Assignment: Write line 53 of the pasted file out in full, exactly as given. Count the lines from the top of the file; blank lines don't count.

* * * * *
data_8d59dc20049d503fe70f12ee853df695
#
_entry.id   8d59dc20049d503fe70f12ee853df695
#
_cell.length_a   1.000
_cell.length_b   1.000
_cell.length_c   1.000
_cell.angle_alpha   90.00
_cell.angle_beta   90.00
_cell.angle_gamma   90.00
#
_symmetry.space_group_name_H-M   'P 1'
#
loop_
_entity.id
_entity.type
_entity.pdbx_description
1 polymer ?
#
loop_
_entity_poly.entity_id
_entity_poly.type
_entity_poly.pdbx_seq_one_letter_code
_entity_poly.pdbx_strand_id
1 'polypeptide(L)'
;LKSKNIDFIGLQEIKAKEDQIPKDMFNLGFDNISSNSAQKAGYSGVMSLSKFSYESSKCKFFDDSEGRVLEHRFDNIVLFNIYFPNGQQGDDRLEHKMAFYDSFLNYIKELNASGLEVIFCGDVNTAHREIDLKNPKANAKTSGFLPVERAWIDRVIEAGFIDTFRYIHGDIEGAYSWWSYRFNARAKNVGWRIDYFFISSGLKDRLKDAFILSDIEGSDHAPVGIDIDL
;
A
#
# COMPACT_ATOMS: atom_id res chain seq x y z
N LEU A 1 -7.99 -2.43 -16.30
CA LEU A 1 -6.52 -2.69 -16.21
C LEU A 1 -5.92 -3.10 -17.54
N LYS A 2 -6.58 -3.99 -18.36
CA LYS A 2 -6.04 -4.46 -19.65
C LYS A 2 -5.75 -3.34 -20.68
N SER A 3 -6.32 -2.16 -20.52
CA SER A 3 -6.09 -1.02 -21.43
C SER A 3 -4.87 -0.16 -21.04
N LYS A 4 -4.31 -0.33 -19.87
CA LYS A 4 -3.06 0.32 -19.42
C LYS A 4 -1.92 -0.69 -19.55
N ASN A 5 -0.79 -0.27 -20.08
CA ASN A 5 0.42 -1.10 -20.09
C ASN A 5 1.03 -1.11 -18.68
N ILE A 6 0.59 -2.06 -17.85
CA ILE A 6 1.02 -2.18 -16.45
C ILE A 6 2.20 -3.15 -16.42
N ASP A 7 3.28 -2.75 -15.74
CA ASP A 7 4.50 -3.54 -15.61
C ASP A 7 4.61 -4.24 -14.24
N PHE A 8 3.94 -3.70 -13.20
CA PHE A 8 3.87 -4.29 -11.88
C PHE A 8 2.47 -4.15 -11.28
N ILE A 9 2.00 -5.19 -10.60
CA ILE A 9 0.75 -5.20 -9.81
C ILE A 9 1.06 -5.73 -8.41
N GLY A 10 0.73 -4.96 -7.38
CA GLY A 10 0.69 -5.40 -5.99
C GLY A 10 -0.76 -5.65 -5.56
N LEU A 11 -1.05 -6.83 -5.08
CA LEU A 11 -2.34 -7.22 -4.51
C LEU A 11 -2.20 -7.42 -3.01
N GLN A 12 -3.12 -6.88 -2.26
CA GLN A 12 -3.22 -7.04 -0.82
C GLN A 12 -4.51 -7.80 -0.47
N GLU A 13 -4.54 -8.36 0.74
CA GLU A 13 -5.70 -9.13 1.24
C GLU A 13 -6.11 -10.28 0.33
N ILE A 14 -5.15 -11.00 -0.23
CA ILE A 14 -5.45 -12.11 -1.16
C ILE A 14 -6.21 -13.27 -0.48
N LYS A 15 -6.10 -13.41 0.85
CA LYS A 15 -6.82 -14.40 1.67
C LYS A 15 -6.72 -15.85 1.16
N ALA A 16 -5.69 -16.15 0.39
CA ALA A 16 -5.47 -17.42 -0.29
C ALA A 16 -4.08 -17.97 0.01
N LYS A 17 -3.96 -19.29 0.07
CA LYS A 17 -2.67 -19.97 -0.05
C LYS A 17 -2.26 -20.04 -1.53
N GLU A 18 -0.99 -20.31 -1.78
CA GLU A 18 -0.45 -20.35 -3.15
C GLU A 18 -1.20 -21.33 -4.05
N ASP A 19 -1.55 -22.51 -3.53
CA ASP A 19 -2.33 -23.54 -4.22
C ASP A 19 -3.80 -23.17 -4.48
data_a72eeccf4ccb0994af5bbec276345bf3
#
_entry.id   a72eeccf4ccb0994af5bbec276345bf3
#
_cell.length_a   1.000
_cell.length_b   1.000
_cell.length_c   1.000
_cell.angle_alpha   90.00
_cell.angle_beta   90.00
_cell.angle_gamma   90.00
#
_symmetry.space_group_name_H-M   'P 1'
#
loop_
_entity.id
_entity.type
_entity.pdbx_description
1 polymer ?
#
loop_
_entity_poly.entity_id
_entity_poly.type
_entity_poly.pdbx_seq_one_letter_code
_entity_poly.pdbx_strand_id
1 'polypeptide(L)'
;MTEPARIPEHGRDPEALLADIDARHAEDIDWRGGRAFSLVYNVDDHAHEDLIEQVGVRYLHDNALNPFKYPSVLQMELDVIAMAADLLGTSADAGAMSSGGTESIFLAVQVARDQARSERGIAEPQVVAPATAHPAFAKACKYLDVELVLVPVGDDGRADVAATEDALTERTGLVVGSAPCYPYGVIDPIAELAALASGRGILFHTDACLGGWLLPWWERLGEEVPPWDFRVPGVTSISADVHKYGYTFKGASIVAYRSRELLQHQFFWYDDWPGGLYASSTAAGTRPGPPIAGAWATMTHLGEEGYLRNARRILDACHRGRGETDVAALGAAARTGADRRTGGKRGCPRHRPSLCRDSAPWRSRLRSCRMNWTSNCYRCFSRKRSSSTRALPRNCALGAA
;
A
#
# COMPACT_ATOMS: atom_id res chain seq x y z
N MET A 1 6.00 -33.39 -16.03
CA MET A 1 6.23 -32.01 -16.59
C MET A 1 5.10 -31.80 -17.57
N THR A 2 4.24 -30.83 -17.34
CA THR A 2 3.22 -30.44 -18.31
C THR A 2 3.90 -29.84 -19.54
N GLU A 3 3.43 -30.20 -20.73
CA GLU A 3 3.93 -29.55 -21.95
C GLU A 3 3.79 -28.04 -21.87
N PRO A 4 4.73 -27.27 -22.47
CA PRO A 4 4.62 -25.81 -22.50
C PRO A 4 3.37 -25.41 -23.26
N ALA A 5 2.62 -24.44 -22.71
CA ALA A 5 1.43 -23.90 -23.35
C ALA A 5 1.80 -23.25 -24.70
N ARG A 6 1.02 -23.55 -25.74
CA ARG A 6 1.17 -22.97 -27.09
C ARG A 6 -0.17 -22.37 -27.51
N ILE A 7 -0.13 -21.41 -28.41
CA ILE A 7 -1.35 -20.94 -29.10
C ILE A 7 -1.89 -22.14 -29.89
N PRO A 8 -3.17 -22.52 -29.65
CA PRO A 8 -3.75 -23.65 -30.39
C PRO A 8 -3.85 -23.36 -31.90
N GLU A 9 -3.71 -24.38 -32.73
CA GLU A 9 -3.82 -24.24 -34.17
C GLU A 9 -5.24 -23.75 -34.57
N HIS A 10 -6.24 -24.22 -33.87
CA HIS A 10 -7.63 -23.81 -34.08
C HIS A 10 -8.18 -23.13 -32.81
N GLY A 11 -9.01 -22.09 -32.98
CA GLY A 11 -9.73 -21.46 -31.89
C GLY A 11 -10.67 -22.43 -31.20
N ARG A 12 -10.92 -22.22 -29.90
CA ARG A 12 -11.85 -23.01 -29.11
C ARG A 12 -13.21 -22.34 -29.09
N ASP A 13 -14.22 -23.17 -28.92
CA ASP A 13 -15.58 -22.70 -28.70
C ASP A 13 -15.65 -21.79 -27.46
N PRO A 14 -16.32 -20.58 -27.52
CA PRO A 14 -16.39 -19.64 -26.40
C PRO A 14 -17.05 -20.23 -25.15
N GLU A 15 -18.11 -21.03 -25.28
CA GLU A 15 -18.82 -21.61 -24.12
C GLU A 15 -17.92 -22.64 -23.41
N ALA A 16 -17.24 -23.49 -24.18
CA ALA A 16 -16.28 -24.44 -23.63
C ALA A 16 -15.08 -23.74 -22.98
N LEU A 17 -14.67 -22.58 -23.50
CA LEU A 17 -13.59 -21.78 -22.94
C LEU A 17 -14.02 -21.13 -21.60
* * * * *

CA PHE A 8 3.87 -4.29 -11.88